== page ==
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By James Jelter
SAN FRANCISCO, March 25 (Reuters) - The startling discovery last month of
deep corrosion in the ``lid'' capping the reactor at an Ohio nuclear power plant
is raising the specter of long, costly shutdowns at other plants using a similar
That fear also is pushing up electricity and natural gas prices as energy traders brace for the possibility of shrinking nuclear supplies in the market over the next few months.
Nuclear accounts for 20 percent of U.S. power generation.
In the Midwest, prices for wholesale electricity delivered during the summer rose about 12 percent last week.
The move spilled into the natural gas market, pushing futures prices 15 percent to 20 percent higher last week as traders bet gas-fired plants would be called on to close the gap left by outages at one or more nuclear units.
``The markets are behaving as if lengthy outages are a strong possibility. But it's still too early to tell,'' Sam Brothwell, utility analyst with Merrill Lynch in New York, told Reuters.
Triggering the alarm was a corroded cavity found in the reactor vessel head at FirstEnergy's (NYSE:FE - news) 25-year-old Davis-Besse nuclear power station in Oak Harbor, Ohio.
During a scheduled refueling outage that began Feb. 16, engineers found boric acid -- used in the primary coolant bath surrounding uranium rods in the reactor core -- had leaked at the base of five of the 69 control rod nozzles that penetrate the reactor vessel head.
At one of the nozzles, the acid had eaten all the way through the 6-inch (15-cm) thick vessel head, a massive 150-ton, 17-foot (5.2-metre) wide piece of carbon steel bolted down on top of the rector.
The corrosion was so severe that a 3/8-inch (1-cm) thick stainless steel liner inside the reactor was the only barrier left between the reactor core, which operates under enormous pressure, and the metal shroud surrounding the reactor vessel.
While FirstEnergy and federal Nuclear Regulatory Commission (NRC) officials described the corrosion as ``serious'' and ``not anticipated,'' they point out it posed no danger to the public since the entire reactor is housed in a steel-reinforced concrete containment building.
But the economic implications are huge.
FirstEnergy, based in Akron-Ohio, estimates that in a best-case scenario, repairs to the reactor head will take three months and cost $10 million to $15 million.
In a worst-case scenario, it could take two years. That's the time it would take to manufacture a replacement head.
While the company hopes judicious welding work can patch the hole, FirstEnergy officials confirmed that in February they ordered a new reactor head from Framatome ANP, Inc. in France for delivery in 2004.
FirstEnergy estimates the cost of replacing the reactor head at about $20 million.
But downtime at Davis-Besse, which generates 7 percent of FirstEnergy's electricity, will force the company to spend anywhere from $10 million to $15 million a month buying replacement power for the 4.3 million customers served by its seven subsidiary utilities, they said.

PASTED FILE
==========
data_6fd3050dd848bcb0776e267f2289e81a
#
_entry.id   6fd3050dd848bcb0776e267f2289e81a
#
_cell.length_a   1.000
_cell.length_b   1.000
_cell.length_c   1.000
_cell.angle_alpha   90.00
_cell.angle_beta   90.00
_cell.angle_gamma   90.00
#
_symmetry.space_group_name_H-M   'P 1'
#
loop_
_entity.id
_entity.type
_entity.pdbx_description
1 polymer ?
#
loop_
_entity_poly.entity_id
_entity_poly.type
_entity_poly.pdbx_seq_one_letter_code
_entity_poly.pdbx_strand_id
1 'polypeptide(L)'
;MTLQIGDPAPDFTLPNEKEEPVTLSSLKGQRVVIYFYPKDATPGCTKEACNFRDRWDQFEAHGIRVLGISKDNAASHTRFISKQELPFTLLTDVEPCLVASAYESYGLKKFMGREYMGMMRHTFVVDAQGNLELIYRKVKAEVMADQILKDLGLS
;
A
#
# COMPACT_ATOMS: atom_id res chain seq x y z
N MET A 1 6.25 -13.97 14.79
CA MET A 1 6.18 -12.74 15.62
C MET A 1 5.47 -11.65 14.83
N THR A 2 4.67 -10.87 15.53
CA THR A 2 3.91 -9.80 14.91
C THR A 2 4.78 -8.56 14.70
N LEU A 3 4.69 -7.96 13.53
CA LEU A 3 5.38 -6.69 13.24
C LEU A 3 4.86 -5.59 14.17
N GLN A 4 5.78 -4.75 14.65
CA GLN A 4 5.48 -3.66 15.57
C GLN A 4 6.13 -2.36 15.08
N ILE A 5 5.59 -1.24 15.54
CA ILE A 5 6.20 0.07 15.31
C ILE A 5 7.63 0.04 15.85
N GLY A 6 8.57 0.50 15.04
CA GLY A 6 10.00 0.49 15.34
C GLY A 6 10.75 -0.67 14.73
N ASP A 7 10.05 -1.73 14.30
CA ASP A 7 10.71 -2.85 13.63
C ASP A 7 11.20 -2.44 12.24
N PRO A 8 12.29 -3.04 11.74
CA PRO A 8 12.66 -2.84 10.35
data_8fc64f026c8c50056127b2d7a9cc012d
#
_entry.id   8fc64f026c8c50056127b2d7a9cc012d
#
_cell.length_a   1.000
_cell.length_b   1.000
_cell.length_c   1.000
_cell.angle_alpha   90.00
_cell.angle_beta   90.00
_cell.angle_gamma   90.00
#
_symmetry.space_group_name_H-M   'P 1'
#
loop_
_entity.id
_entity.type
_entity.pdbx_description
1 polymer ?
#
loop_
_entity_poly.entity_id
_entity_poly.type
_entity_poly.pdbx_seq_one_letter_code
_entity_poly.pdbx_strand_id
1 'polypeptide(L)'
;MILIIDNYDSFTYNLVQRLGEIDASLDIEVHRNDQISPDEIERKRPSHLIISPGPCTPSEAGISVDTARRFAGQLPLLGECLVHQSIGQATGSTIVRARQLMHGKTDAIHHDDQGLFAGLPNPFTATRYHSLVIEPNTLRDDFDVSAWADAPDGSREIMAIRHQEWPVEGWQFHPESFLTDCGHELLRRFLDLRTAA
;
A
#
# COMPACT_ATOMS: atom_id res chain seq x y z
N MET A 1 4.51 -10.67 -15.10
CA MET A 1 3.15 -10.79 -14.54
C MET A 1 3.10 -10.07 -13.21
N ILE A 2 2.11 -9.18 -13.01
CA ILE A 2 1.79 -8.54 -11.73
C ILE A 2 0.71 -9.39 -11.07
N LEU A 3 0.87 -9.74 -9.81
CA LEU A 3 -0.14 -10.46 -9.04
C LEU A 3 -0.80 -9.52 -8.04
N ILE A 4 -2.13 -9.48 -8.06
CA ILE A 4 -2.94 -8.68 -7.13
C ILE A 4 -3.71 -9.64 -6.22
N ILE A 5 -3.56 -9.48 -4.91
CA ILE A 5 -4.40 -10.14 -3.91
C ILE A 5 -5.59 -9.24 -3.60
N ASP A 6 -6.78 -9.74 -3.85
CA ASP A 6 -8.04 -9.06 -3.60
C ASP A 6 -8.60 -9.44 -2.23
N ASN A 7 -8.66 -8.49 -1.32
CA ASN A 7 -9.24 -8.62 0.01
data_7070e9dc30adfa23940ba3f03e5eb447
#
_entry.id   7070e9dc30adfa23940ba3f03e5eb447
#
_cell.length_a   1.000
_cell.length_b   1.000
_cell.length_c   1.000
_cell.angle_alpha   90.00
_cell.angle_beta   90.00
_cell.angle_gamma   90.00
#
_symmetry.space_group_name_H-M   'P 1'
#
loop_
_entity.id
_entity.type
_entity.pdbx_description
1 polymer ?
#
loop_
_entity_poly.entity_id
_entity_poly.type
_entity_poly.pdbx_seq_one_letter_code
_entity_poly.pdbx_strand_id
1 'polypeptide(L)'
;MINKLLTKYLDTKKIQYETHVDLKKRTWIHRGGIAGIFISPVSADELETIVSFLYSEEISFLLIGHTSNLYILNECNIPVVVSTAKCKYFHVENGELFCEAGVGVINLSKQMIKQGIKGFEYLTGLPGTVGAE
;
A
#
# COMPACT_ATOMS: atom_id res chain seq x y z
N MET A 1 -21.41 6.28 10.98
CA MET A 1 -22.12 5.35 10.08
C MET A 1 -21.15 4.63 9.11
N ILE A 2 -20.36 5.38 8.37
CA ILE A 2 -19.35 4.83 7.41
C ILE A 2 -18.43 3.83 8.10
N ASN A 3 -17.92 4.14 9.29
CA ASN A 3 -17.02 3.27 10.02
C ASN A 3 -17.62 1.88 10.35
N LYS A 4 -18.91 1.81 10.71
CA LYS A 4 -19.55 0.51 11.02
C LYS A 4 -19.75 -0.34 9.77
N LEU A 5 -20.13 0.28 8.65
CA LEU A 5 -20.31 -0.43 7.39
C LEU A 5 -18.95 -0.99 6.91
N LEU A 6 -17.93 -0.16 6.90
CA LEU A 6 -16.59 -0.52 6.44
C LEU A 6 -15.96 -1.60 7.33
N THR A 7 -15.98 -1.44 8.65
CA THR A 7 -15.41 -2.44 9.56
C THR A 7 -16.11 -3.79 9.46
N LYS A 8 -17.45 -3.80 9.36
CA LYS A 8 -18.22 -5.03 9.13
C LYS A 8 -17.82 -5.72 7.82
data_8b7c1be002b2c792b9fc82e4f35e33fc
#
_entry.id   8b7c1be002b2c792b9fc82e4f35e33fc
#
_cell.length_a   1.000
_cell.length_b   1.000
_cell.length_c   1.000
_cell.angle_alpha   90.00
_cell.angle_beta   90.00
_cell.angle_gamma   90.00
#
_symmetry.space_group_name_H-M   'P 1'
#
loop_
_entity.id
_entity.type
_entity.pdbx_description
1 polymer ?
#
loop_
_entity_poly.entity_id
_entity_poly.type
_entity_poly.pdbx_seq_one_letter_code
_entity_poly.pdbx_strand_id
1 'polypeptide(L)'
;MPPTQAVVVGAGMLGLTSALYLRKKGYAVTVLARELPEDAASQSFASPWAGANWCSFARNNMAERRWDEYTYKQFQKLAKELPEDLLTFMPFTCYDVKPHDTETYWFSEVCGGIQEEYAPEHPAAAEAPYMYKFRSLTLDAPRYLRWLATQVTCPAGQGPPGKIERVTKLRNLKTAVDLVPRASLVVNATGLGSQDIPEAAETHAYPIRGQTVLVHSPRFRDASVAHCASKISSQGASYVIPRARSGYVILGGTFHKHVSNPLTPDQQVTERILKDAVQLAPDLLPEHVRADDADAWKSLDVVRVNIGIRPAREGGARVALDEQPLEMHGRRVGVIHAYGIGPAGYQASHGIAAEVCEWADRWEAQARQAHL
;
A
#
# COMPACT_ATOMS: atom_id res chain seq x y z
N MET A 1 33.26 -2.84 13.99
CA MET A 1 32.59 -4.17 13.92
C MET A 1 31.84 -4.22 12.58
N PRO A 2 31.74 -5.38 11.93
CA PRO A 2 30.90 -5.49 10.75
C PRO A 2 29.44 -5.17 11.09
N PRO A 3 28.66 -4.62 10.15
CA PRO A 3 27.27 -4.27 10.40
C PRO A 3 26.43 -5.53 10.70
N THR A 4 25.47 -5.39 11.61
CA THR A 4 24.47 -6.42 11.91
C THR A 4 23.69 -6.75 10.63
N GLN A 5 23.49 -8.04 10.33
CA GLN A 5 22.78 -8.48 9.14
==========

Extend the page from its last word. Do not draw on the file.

THE WIDER PROBLEM
Concerns raised by Davis-Besse have spread far and wide through the industry, prompting the NRC to order operators of 69 pressurized water reactors -- more than half of the nation's 103 nuclear generating units -- to double check the condition of their reactor heads and report back by April 1.
Boiling water reactors, the other basic design used at U.S. nuclear power plants, were exempt from the order.
The NRC has been aware of tiny cracks forming around nozzles in some reactor heads for over a year and repairs have already been carried out at some plants.
But none of the reactors inspected so far has shown anywhere near the damage found at the 860 megawatt (MW) Davis-Besse unit.
The problem has focused industry attention on six other plants, all sharing the same Babcock and Wilcox design as Davis-Besse and all built about the same time.
The plants in question include the 860 MW Crystal River 3 nuclear power station in Florida, owned by Progress Energy (NYSE:PGN - news), and Duke Energy Corp's (NYSE:DUK - news) three reactors at the Oconee plant in South Carolina, each rated at 846 MW.
The other two units in the group are Entergy Corp's (NYSE:ETR - news) Arkansas 1 unit in Arkansas, and Amergen's 786 MW Three Mile Island 1 reactor in Pennsylvania.
Amergen is owned 50 percent each by Chicago-based Exelon Corp. (NYSE:EXC - news) and British Energy plc (quote from Yahoo! UK & Ireland: BGY.L) of Scotland.
Entergy, Progress Energy and Exelon officials said reactor heads at their plants had all been inspected and repaired as needed during scheduled refueling outages last autumn.
Duke Energy, the first to grapple with this problem, found small cracks and boric acid leaks at one of its three Oconee units back in November 2000.
Since then, the Charlotte, N.C.-based company has checked and repaired all three Oconee reactor heads, and ordered new heads for each unit, scheduled for delivery next year.
Meanwhile, the energy markets are anxiously awaiting the NRC's review next month of the inspection and maintenance reports requested from plant operators, on which it will decide the need for further inspection outages.
``This is the next big thing to watch,'' said Merrill Lynch's Brothwell. ``So far, this is still a single-plant and single-company issue. However, if it spreads, it could rekindle the nuclear risk premium of yesteryear,'' he added.
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